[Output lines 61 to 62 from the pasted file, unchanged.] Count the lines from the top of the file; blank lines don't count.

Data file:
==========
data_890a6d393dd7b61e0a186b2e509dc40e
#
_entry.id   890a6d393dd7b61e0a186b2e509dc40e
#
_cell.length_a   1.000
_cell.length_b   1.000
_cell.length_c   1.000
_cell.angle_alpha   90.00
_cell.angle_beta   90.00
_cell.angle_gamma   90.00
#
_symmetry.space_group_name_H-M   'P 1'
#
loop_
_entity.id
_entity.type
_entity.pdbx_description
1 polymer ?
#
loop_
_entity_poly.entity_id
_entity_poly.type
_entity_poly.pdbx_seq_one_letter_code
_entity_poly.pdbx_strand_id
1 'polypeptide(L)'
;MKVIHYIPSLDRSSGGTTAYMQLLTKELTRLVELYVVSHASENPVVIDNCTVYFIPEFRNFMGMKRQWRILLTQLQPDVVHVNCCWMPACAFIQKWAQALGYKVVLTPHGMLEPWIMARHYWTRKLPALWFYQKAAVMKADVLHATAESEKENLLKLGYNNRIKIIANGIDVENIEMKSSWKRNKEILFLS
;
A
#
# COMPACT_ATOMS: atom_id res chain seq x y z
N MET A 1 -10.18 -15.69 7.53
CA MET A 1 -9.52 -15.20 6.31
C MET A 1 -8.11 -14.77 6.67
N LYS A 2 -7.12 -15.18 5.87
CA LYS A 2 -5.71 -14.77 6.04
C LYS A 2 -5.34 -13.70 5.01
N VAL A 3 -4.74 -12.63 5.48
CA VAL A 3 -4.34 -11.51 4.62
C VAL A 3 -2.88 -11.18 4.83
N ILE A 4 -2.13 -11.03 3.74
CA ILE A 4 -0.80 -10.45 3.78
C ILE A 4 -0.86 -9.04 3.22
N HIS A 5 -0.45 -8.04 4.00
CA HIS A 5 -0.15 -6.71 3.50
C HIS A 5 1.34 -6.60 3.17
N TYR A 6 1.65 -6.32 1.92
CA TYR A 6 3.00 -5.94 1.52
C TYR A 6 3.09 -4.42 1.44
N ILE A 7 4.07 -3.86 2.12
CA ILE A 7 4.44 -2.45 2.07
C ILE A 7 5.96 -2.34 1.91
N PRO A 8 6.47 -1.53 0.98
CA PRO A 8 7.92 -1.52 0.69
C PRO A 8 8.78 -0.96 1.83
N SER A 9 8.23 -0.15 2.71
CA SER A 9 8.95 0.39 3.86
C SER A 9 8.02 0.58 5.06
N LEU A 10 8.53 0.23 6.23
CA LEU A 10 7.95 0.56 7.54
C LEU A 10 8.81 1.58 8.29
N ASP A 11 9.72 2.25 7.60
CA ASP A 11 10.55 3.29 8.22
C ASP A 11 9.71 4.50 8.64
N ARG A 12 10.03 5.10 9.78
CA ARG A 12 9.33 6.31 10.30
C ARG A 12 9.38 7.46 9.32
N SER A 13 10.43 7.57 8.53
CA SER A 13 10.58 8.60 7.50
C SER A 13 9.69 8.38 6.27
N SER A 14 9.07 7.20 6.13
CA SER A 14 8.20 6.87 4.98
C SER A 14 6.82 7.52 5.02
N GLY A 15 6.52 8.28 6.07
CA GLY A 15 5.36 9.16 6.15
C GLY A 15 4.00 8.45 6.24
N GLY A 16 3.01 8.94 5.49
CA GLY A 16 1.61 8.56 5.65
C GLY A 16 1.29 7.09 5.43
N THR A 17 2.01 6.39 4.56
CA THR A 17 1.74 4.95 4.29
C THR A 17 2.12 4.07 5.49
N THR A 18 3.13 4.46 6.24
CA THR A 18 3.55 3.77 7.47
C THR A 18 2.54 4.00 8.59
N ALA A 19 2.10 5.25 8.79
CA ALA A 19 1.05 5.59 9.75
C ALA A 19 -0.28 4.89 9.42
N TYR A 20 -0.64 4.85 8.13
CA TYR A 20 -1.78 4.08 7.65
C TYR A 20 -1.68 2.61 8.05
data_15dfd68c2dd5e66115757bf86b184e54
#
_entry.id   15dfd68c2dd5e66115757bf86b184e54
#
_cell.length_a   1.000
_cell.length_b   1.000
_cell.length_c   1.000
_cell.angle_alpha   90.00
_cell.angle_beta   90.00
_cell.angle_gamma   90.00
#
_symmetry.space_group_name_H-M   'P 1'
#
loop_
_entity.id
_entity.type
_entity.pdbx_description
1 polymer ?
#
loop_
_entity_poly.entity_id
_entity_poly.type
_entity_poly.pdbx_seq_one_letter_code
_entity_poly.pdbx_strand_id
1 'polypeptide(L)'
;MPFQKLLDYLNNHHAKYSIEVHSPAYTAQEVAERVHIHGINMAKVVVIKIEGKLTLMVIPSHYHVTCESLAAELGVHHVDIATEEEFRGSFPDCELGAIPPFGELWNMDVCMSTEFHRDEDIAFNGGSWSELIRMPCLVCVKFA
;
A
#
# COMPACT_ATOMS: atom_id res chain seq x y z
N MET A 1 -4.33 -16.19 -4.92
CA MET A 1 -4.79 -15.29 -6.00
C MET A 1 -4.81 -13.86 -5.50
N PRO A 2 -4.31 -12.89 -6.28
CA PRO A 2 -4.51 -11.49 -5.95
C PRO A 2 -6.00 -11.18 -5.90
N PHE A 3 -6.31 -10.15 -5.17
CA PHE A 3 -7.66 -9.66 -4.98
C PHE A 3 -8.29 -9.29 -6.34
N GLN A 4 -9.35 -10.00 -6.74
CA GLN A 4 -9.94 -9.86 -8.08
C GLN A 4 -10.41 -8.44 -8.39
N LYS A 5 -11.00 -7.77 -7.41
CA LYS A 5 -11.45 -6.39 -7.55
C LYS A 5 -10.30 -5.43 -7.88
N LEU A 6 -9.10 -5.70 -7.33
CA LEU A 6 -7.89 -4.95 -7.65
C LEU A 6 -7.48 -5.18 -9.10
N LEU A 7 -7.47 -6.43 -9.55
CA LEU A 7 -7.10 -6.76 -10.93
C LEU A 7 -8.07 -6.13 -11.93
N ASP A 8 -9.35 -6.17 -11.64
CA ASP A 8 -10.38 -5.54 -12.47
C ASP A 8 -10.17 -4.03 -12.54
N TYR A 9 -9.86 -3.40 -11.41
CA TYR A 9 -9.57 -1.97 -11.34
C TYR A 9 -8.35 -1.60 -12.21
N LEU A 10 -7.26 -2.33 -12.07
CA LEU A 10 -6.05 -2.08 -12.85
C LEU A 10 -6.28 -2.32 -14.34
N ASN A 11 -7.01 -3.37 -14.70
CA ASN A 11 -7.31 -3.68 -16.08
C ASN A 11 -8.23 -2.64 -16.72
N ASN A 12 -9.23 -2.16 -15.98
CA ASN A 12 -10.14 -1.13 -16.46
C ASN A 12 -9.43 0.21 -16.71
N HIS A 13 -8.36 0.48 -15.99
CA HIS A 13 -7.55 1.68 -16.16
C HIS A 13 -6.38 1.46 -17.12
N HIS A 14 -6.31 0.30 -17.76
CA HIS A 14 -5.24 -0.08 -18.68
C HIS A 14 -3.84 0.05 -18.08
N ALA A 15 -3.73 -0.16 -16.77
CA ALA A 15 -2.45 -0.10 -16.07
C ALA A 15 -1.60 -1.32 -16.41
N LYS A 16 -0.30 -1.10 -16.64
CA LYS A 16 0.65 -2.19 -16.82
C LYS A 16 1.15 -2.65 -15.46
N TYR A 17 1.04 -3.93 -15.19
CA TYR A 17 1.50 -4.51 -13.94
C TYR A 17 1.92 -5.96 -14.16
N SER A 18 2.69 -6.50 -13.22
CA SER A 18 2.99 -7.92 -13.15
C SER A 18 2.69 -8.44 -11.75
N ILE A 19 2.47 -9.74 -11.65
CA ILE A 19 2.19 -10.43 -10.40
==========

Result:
N ASP A 11 9.72 2.25 7.60
CA ASP A 11 10.55 3.29 8.22